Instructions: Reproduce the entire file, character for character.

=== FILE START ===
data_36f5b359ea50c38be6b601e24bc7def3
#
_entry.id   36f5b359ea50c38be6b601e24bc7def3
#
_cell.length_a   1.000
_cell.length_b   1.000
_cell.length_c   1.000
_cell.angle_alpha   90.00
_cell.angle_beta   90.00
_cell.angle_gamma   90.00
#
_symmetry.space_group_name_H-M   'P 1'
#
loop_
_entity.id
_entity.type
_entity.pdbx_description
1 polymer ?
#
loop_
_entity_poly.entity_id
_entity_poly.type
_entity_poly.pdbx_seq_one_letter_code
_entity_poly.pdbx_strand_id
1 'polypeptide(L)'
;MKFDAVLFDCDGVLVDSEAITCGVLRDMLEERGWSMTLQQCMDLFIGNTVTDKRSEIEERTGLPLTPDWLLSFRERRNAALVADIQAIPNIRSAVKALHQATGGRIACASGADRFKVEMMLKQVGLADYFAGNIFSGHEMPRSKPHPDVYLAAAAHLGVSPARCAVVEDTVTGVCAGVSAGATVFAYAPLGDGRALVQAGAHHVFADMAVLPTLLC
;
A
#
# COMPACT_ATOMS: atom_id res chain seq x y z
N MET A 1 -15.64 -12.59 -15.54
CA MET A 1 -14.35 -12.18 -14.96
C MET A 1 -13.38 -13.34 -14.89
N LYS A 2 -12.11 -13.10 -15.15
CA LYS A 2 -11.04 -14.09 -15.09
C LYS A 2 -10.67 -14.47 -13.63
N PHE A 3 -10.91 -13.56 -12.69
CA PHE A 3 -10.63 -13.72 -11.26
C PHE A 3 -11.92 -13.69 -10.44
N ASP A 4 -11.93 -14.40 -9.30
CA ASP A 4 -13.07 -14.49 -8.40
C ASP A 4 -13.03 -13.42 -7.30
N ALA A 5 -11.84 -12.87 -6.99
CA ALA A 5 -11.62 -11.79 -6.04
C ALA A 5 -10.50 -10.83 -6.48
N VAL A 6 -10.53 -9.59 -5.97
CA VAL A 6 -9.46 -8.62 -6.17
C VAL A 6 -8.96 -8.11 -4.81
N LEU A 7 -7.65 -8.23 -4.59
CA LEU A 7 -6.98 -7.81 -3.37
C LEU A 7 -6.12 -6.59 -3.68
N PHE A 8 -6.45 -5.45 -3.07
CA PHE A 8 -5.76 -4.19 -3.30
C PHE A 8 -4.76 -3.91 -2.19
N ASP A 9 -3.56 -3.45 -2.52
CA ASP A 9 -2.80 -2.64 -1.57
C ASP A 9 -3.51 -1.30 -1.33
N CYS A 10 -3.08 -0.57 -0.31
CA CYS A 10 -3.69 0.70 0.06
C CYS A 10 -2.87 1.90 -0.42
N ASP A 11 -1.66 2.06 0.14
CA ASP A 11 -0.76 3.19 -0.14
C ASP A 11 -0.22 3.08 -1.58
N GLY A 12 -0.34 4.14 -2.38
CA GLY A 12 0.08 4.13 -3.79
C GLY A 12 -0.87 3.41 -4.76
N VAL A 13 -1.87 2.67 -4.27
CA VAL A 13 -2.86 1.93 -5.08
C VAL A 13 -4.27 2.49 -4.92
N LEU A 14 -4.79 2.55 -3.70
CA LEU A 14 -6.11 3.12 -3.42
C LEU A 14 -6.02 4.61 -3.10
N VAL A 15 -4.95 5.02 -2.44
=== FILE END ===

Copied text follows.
data_36f5b359ea50c38be6b601e24bc7def3
#
_entry.id   36f5b359ea50c38be6b601e24bc7def3
#
_cell.length_a   1.000
_cell.length_b   1.000
_cell.length_c   1.000
_cell.angle_alpha   90.00
_cell.angle_beta   90.00
_cell.angle_gamma   90.00
#
_symmetry.space_group_name_H-M   'P 1'
#
loop_
_entity.id
_entity.type
_entity.pdbx_description
1 polymer ?
#
loop_
_entity_poly.entity_id
_entity_poly.type
_entity_poly.pdbx_seq_one_letter_code
_entity_poly.pdbx_strand_id
1 'polypeptide(L)'
;MKFDAVLFDCDGVLVDSEAITCGVLRDMLEERGWSMTLQQCMDLFIGNTVTDKRSEIEERTGLPLTPDWLLSFRERRNAALVADIQAIPNIRSAVKALHQATGGRIACASGADRFKVEMMLKQVGLADYFAGNIFSGHEMPRSKPHPDVYLAAAAHLGVSPARCAVVEDTVTGVCAGVSAGATVFAYAPLGDGRALVQAGAHHVFADMAVLPTLLC
;
A
#
# COMPACT_ATOMS: atom_id res chain seq x y z
N MET A 1 -15.64 -12.59 -15.54
CA MET A 1 -14.35 -12.18 -14.96
C MET A 1 -13.38 -13.34 -14.89
N LYS A 2 -12.11 -13.10 -15.15
CA LYS A 2 -11.04 -14.09 -15.09
C LYS A 2 -10.67 -14.47 -13.63
N PHE A 3 -10.91 -13.56 -12.69
CA PHE A 3 -10.63 -13.72 -11.26
C PHE A 3 -11.92 -13.69 -10.44
N ASP A 4 -11.93 -14.40 -9.30
CA ASP A 4 -13.07 -14.49 -8.40
C ASP A 4 -13.03 -13.42 -7.30
N ALA A 5 -11.84 -12.87 -6.99
CA ALA A 5 -11.62 -11.79 -6.04
C ALA A 5 -10.50 -10.83 -6.48
N VAL A 6 -10.53 -9.59 -5.97
CA VAL A 6 -9.46 -8.62 -6.17
C VAL A 6 -8.96 -8.11 -4.81
N LEU A 7 -7.65 -8.23 -4.59
CA LEU A 7 -6.98 -7.81 -3.37
C LEU A 7 -6.12 -6.59 -3.68
N PHE A 8 -6.45 -5.45 -3.07
CA PHE A 8 -5.76 -4.19 -3.30
C PHE A 8 -4.76 -3.91 -2.19
N ASP A 9 -3.56 -3.45 -2.52
CA ASP A 9 -2.80 -2.64 -1.57
C ASP A 9 -3.51 -1.30 -1.33
N CYS A 10 -3.08 -0.57 -0.31
CA CYS A 10 -3.69 0.70 0.06
C CYS A 10 -2.87 1.90 -0.42
N ASP A 11 -1.66 2.06 0.14
CA ASP A 11 -0.76 3.19 -0.14
C ASP A 11 -0.22 3.08 -1.58
N GLY A 12 -0.34 4.14 -2.38
CA GLY A 12 0.08 4.13 -3.79
C GLY A 12 -0.87 3.41 -4.76
N VAL A 13 -1.87 2.67 -4.27
CA VAL A 13 -2.86 1.93 -5.08
C VAL A 13 -4.27 2.49 -4.92
N LEU A 14 -4.79 2.55 -3.70
CA LEU A 14 -6.11 3.12 -3.42
C LEU A 14 -6.02 4.61 -3.10
N VAL A 15 -4.95 5.02 -2.44